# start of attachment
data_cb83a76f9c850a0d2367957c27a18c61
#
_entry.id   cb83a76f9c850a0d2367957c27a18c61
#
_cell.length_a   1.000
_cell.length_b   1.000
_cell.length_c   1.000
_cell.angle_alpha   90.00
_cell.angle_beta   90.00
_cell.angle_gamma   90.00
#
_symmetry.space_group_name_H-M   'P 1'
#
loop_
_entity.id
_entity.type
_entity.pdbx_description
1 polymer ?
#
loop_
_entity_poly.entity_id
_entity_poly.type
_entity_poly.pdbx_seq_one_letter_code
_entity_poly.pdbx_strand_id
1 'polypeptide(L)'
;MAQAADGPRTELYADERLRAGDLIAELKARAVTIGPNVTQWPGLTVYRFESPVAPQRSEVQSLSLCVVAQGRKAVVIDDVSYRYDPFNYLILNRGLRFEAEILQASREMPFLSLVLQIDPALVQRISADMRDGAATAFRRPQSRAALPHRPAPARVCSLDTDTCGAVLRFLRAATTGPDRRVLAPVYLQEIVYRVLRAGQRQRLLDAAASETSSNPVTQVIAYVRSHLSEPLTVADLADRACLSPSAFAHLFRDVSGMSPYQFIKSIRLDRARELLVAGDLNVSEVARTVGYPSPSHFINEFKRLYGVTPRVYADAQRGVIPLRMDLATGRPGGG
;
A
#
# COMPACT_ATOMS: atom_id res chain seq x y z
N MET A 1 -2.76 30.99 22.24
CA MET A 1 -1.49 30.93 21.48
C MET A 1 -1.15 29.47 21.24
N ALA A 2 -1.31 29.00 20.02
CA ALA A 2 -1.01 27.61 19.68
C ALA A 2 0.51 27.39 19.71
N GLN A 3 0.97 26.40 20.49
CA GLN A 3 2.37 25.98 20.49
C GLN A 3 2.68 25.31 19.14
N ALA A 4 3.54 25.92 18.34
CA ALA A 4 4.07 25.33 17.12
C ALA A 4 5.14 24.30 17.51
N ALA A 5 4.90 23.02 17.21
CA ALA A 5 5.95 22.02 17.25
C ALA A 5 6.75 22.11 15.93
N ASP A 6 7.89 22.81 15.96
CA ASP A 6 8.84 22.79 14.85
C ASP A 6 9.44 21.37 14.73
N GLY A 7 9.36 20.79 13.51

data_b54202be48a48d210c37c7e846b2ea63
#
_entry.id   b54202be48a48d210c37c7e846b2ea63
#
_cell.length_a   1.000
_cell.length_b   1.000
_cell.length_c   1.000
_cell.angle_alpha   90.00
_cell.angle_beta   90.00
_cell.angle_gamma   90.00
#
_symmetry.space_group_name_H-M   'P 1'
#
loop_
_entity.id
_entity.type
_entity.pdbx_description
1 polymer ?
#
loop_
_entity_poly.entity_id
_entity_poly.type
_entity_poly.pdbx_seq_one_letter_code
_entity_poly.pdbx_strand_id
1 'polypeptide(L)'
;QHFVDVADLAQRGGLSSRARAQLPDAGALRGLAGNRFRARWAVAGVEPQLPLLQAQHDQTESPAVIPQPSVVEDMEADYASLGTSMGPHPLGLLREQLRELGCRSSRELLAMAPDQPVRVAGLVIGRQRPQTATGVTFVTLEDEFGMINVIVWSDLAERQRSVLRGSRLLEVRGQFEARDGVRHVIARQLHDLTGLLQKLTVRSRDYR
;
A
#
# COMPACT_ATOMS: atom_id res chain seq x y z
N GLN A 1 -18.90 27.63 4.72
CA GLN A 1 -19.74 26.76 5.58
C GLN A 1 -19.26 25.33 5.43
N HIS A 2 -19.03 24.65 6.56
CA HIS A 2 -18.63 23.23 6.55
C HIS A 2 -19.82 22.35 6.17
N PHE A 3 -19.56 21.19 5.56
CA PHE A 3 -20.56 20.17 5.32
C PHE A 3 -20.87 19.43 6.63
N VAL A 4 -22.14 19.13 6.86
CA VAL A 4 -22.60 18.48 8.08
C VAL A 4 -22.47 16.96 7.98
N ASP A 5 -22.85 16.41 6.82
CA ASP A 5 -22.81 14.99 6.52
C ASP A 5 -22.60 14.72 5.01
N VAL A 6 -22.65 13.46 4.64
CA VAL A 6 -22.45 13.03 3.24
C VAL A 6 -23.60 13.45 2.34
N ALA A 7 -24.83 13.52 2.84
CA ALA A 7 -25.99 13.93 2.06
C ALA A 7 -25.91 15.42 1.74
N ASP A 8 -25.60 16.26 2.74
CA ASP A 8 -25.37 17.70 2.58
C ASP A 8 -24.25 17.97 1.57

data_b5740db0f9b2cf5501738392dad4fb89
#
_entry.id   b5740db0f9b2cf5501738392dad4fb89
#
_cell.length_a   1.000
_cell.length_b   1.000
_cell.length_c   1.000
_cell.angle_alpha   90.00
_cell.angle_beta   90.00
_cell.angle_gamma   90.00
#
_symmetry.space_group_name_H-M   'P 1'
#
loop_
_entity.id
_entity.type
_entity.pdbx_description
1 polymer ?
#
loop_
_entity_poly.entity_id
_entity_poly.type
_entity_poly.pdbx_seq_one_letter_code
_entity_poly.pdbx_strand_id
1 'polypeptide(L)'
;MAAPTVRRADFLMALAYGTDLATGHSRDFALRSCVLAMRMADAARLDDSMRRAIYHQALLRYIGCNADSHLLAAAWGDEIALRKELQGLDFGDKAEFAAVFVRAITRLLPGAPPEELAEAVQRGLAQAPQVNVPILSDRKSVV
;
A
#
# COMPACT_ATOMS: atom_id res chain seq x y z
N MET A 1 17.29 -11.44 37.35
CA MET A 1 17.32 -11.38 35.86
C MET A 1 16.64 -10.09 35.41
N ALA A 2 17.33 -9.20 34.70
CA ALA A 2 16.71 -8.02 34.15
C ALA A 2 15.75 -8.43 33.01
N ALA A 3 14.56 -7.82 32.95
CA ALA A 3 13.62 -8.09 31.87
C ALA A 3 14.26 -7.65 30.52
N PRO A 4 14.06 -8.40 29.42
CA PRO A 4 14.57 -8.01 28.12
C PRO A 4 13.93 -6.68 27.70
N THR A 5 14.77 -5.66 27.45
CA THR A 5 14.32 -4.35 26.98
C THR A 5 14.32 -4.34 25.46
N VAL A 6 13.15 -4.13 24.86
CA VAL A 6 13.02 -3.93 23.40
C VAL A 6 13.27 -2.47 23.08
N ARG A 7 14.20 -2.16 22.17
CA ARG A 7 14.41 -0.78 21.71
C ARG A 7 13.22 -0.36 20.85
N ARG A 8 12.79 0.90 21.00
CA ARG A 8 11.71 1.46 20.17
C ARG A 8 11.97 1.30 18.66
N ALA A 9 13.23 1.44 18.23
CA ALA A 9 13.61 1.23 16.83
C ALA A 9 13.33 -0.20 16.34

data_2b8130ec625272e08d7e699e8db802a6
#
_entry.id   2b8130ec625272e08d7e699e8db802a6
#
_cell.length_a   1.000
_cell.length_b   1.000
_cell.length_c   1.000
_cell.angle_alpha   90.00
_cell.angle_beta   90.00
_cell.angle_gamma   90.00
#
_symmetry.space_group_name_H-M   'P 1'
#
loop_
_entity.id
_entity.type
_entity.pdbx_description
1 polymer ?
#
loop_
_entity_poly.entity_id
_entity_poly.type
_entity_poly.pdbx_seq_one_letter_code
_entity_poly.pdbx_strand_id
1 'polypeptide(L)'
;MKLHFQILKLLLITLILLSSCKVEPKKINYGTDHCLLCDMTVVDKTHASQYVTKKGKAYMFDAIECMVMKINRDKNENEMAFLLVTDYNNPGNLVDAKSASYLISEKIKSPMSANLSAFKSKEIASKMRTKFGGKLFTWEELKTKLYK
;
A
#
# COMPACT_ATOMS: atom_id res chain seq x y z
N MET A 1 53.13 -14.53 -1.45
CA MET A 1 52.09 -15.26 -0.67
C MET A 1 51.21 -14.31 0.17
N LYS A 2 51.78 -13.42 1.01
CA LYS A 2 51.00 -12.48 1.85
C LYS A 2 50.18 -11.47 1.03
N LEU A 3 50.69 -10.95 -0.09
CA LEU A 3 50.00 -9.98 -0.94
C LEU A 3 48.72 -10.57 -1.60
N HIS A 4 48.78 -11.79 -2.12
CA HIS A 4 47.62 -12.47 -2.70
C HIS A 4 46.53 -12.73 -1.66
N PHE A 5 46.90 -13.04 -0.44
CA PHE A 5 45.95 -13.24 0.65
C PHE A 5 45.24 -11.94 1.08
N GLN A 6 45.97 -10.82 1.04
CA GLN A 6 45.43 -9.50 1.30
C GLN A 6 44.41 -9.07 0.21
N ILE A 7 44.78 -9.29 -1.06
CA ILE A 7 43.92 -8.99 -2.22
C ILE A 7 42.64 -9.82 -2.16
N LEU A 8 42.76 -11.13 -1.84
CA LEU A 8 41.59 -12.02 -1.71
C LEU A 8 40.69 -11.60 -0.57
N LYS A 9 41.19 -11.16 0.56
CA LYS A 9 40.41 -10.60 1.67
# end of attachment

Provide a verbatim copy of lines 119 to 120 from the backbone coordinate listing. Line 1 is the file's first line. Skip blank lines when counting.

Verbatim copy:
_entity.type
_entity.pdbx_description